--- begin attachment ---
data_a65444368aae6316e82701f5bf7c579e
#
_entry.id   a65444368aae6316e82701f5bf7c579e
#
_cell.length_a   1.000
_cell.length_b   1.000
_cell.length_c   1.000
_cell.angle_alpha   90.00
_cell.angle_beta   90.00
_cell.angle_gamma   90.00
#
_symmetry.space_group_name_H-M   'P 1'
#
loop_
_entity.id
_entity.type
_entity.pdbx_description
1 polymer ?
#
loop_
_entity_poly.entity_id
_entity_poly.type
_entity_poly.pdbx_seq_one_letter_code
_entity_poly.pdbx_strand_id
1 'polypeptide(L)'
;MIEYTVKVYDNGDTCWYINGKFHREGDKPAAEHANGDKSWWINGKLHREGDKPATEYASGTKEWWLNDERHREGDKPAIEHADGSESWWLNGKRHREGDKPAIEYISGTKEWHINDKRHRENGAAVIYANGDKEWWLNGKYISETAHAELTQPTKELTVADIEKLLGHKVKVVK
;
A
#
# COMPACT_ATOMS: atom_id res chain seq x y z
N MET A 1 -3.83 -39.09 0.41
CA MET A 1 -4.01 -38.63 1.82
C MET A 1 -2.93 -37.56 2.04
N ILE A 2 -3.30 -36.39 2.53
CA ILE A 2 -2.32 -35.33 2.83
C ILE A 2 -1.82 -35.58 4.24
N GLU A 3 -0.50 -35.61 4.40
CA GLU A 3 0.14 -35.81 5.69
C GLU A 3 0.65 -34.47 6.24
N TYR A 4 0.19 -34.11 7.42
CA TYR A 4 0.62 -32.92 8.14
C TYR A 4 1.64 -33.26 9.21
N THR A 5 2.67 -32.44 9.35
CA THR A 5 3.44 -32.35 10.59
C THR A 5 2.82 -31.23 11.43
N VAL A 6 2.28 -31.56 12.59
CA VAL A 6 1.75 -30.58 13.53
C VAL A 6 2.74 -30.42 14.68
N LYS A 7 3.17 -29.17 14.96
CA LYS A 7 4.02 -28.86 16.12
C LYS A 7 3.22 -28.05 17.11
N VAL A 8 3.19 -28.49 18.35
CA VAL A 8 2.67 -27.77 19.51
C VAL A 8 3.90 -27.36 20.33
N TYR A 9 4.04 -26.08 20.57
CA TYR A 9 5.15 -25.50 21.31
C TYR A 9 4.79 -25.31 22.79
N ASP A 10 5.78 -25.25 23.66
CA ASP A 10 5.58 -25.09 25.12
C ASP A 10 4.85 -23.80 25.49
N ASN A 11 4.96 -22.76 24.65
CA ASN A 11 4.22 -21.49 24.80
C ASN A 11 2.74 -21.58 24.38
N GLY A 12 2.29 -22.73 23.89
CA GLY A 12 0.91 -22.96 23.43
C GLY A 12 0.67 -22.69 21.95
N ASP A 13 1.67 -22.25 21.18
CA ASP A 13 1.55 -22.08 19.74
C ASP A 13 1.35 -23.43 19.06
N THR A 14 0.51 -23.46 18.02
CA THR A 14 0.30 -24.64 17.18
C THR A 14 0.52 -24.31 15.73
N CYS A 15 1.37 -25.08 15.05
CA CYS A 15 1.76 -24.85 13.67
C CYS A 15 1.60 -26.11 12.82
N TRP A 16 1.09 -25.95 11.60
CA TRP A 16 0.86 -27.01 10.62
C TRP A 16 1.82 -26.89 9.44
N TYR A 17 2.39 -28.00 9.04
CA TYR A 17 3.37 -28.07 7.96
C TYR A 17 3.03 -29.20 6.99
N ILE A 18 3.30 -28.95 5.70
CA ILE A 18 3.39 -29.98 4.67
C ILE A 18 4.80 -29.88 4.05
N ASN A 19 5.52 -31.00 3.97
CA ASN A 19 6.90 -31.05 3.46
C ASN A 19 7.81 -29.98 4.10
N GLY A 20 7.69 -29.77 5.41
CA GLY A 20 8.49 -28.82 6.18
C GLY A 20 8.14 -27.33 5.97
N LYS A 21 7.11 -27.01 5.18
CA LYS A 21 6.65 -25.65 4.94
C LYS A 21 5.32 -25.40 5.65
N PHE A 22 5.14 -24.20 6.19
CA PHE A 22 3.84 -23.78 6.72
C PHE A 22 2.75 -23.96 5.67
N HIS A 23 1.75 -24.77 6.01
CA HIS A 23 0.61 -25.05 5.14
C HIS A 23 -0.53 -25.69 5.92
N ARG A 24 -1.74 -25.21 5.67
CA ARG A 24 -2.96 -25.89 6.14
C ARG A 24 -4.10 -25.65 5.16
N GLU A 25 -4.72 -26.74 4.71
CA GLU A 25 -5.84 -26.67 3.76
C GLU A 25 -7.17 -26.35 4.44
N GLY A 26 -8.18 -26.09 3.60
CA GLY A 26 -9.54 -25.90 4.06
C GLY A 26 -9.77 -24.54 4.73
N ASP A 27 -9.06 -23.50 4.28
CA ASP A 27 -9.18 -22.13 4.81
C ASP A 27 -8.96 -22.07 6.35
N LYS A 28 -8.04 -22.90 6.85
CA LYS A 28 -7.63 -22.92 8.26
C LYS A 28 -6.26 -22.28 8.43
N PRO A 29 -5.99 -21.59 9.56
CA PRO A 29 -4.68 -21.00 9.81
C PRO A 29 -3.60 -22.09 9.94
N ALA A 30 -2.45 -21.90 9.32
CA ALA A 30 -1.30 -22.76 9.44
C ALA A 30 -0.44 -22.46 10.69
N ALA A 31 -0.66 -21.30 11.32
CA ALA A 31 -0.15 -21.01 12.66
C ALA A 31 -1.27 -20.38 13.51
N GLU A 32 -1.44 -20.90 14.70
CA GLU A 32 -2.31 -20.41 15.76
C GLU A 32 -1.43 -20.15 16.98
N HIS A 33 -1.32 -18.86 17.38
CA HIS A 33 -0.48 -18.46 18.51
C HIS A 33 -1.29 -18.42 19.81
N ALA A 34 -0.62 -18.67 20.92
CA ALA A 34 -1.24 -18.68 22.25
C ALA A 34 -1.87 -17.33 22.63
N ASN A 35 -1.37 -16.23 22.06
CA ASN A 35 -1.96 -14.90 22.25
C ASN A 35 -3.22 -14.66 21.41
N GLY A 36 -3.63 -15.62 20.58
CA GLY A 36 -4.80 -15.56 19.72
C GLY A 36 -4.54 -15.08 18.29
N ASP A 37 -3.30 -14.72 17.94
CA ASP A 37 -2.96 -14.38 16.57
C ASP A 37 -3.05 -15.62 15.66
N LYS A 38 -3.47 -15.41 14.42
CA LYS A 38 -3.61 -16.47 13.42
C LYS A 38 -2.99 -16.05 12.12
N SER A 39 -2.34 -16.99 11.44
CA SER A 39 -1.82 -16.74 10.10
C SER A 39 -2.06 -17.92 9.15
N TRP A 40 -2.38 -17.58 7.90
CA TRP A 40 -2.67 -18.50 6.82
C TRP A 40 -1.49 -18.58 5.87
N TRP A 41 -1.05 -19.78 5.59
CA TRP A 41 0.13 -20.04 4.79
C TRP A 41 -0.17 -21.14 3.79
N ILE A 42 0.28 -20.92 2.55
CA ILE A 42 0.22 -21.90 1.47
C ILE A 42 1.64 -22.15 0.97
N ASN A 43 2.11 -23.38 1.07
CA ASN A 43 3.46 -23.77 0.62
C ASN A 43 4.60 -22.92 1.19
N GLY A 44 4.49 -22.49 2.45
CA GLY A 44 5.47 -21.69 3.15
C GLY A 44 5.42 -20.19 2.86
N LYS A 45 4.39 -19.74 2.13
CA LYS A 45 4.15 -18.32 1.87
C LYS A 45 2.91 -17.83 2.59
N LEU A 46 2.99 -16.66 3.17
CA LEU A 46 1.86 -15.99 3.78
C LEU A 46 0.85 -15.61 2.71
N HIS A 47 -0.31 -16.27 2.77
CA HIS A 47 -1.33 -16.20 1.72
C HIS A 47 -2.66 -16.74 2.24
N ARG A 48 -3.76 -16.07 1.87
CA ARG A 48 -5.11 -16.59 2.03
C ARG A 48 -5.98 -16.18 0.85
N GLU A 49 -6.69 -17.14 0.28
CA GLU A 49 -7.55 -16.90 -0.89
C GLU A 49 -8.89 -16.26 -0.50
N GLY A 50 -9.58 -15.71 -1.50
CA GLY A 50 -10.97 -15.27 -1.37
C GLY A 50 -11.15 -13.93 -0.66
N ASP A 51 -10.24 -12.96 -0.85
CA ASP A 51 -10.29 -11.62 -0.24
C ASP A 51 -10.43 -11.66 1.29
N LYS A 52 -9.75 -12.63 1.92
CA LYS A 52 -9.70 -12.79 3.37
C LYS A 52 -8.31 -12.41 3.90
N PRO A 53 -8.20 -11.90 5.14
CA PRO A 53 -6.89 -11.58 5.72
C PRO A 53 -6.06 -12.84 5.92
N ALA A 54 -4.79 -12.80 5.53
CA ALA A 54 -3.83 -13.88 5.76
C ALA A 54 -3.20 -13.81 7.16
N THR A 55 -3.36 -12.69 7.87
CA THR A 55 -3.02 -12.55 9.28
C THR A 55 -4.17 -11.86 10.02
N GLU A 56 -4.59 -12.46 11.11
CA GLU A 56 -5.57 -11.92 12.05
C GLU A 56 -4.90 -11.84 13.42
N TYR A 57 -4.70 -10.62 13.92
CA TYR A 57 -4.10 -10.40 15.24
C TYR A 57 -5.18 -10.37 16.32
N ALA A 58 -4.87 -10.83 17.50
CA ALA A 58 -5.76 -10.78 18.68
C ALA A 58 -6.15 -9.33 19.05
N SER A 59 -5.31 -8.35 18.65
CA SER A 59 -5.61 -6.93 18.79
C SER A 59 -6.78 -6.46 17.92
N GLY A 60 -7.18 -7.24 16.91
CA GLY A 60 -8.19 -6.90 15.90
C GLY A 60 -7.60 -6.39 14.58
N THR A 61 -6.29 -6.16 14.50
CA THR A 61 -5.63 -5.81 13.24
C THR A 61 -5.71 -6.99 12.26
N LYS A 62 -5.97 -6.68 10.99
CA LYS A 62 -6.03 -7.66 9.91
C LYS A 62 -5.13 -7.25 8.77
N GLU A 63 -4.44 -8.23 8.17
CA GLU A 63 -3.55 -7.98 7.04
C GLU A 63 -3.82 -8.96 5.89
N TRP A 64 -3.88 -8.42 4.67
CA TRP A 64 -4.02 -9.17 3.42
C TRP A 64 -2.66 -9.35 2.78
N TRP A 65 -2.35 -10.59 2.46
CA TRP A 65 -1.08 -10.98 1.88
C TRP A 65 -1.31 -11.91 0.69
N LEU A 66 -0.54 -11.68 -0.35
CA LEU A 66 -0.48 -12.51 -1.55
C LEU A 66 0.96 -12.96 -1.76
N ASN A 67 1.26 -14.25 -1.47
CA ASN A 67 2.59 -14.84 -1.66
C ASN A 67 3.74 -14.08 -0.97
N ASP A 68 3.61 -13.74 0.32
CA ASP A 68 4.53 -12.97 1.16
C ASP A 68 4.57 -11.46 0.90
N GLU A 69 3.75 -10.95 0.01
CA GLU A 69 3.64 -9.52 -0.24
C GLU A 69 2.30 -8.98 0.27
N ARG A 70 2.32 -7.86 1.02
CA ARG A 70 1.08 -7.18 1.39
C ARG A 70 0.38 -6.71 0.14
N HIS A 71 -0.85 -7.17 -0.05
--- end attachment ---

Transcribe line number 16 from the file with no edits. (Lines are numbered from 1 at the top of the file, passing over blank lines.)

_entity.type